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Opening a business in China is becoming less of a hassle in the recent years. But once you have your company up and running, which is the next step? Online marketing is the key in a country where people use their computers for works and live their lives on mobile devices, but where Facebook, Twitter and YouTube are not available. So where do you start?
More than 4,000 businesses are created every day in China, according to UHY , an international accounting and consultancy network. The number doubled since 2010 and made China the leader of entrepreneurial eforts in the world. With an economic growth of 6.9% in 2015 – branded to be the lowest percentage in the last 25 years – is China still a good market for developing a business, especially as a foreigner?
While the growth rate is far from being spectacular, the increase in the Chinese service industry in 2015 is picking everyone’s attention – for the first time the service branch accounted for more than half of the economy. At 50.5% the signs are good for a future development and foreign experts are welcome to consult and expand the service area.
As a foreigner you can create a Joint Venture with a Chinese counterpart, start your own WFOE (Wholly Foreign-Owned Enterprise) or a FICE (Foreign Invested Commercial Enterprise). Any choice you make, your next step is to make your company visible online, since Chinese people buy and live online. Do you think this statement is an overestimated metaphor?
In 2015, China was the largest retail e-commerce market with total sales of over US$899 billion, nearly half of the global’s total. According to McKinsey, in tier-1 cities, 81% of population shop online, while Epsilon states that 72% of China online shoppers keep online all day. 12.7 billion orders are placed on the Alibaba website every year. In 2015, for Single’s Day, Chinese users spent 14.34 billion US dollars on Tmall.com.
More than 780 million smartphones were activated in China until 2016, according to official information from China’s Internet Network Information Center. Forty-nine percent of the population (668 million) is connected to the Internet, with an internet user spending on average over 6 hours 8 minutes on media per day, of which over 3 hours on social media and only 2 hours 40 minutes on TV, 11 minutes on radio, 10 minutes on newspaper, and only 1 minute on magazine.
With your target customers living and spending online, the first step is to go online. In a multitude of social networks – most of them unfamiliar to the Western user, which is the one you should start with?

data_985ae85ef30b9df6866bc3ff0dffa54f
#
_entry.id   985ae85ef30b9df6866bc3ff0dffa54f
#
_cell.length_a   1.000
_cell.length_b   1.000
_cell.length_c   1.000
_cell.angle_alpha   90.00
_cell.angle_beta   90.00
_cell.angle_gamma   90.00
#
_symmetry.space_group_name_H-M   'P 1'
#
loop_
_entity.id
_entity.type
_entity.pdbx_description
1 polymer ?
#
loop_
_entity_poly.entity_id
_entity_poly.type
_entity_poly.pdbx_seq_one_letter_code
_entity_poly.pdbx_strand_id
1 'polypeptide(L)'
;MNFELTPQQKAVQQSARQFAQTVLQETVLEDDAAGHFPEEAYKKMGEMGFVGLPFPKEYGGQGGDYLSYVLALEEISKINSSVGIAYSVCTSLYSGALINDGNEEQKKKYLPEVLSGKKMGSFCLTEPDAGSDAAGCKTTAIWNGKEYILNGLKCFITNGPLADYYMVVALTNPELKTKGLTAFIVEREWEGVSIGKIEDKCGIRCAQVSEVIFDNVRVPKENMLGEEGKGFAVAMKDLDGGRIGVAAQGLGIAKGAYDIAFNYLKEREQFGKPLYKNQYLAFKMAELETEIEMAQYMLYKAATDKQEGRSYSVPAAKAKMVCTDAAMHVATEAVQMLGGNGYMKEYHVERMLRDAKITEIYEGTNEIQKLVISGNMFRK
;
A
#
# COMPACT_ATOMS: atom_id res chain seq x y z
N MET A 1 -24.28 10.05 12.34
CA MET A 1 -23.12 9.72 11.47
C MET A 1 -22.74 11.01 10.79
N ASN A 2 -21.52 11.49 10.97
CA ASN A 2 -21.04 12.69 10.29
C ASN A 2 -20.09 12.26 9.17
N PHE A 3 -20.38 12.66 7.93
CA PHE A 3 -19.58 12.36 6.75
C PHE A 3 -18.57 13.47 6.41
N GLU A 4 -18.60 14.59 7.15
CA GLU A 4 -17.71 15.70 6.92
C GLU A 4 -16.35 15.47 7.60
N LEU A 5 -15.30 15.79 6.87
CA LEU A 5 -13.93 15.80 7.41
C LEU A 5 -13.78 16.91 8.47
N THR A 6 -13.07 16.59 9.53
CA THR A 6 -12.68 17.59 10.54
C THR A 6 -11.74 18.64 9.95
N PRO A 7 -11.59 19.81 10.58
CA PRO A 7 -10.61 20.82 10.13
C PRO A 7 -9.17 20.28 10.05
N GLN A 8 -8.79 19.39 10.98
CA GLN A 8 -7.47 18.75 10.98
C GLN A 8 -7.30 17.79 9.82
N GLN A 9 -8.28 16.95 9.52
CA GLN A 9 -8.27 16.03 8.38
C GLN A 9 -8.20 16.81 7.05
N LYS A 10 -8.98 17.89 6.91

No matter where you promote your business online, you need to send the users somewhere, and that is your website. Keep in mind a couple of essential aspects and you can count on your website being your best business card.
WeChat just announced that it reached more than 700 million monthly users. While around 100 million might be outside China, the potential the social network has for your business is unimaginable. And that is because not only you have access to an incredible volume of users, but also because these users spend relevant time on WeChat and use integrated third-party apps. The average amount of time an adult spends on WeChat is 40 minutes/day, with 55.2% users opening the app more than 10 times a day!
WeChat is also the answer to your newsletter-related plans. In China, the classic newsletter is dead. Companies use instead their official WeChat account to update and interact with their followers. Here‘s how to do it.
Video content is king on the global markets. It easily becomes viral and it can bring more information to your customer than an well-crafted press release. In China, YouTube is not available, so your option is Youku.
With more than 150 million daily active users, the platform is the most popular of its kind on the Chinese market, with an average of 900 million daily video views, out of which 400 million on mobile devices.
With a market of almost 80%, Baidu is the main search engine in China. With half of the traffic coming from mobile devices and half from computers, Baidu is a good entry point on a specific market for your company.
A while ago we took some time to explain the basics of online marketing in China, both B2B and B2C. The main ideas is that you can use Baidu to give credibility for your business, using the Baidu Trust service, and that you should invest in Baidu AdWords which is an efficent tested tool.
With more than 222 million monthly active users, Weibo is one social network which might remind you of Twitter. Celebrities and businesses have official accounts on Weibo and use the platform to share original content and to get direct feedback from their followers.
Talking about their followers, they are extremely important since more than 44% of them use every day an e-commerce app.
The conclusion is simple. While you plan to start your business in China, also start getting used to the Chinese internet. Begin as a user on the biggest social media platforms and test for yourself the power of online marketing on the Mainland. Then apply what you learn, but always add something fresh and original, Chinese netizens will appreciate your effort!